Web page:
Periodically here, I muse on the nature of what we do – social, oral and collective local history – and wonder aloud about what makes it work, how to do it and whether we’re doing it right.
One of the key aspects of local history is memory, and what people recall. I’ve long realised that memory and eyewitness account, whilst taken in good spirit and documented with great respect and passion, also requires a degree of scepticism, because memory is not all that it would appear.
We all remember things differently. Ask friends to recall the same wedding, party or night out and they’ll all give differing accounts. This isn’t because anyone is untrustworthy, or deliberately embellishes, but because our minds all work slightly differently, and perspectives vary.
Today, I read this article on the BBC (click here) and it really, really made me think, as it has much to say on the reliability or otherwise of human memory. This puts me also in mind of a program I recorded from Radio 4 and posted on the blog a few years ago. You can listen to it below.
I’m interested in discussing this, as ever.
I know that I personally remember stuff that couldn’t possibly have happened, but up until I discovered those events were impossible, I believed the memories. I recall the view from a flat my family lived in, when I was a child; except I can’t possibly, because Mum and Dad moved out of there when I was a tiny baby. I remember going to a shop with my old man, the journey is held in my head in great and vivid detail; but the shop had closed before I could walk – so it’s an invention. But where did it come from? Most probably from half remembered other things, and recollections I’d heard from the family.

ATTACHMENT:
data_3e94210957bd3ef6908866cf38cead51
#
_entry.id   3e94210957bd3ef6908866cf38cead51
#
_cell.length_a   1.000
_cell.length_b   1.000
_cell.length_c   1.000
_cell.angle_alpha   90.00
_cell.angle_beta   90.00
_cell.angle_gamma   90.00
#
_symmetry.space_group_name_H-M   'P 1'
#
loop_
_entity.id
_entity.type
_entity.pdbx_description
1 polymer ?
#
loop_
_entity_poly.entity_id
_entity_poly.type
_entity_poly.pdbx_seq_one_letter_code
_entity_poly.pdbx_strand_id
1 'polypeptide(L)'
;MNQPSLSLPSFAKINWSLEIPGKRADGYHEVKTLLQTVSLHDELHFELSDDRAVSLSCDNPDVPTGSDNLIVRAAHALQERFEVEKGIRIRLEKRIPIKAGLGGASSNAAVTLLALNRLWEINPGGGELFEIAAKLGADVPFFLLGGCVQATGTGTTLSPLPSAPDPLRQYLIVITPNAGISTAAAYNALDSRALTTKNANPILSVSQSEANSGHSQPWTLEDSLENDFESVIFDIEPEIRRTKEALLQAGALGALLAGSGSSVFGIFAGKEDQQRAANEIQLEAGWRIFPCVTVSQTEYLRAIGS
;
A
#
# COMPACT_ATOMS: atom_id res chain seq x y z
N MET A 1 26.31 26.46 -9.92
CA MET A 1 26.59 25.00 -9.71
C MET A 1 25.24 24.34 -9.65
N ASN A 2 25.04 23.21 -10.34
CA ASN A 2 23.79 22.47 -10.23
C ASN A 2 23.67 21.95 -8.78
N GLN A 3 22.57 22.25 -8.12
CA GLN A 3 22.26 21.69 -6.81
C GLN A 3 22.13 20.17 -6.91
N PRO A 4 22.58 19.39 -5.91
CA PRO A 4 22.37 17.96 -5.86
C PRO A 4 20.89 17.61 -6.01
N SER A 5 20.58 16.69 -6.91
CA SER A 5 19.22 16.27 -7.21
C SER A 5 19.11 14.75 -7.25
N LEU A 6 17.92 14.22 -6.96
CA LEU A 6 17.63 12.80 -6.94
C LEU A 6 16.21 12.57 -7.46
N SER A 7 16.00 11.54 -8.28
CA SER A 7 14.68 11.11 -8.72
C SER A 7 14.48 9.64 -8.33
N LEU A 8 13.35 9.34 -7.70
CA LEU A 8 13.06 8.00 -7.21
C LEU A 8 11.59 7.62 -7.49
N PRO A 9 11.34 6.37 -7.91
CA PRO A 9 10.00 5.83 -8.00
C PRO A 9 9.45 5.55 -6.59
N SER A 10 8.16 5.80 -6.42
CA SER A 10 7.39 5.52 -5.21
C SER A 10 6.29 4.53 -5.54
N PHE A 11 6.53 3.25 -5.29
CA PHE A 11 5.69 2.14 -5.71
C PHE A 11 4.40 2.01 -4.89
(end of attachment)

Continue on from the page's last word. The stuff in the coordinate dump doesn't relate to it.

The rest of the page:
This is important too when we look at the effect of community on memory. If we’re influenced by family voices and recollections, how does that work on a community level? Do communities that continually assert a myth generate seemingly true recollections by gentle reinforcement?
If so, it’s clearly not a conscious thing, but it’s certainly hugely relevant to what we’re doing, and deserves exploration.
There have certainly been assertions made here over the years that have led to question. But even if a story is questionable, it still deserves recording, doesn’t it?
Talking to others, this seems almost a normal function of memory, that things meld and join as we get older. If so, I’m interested in how accurate that makes memory in reality?
There are other factors in play, too, like consistency bias (thanks to the wonderful Phil Griffin for that), and confirmation bias. All this has an effect on what we perceive to be a true and accurate retelling. I see and read lots of local history sites and groups. Most seem convinced that Walsall, for instance, was much better x years ago, x being dependent on the age of the speaker. One of the things continually asserted is that the town was much cleaner.
Which is odd, because if one looks at images of the time, it isn’t usually that clean.
I’m not saying memory and recollection isn’t to be taken as fact, but I think that regardless of the integrity of the person in question, we can place nothing above question.
Go on, tell me I’m wrong, and you can never remember me being right… comment here, or BrownhillsBob at Googlemail dot com.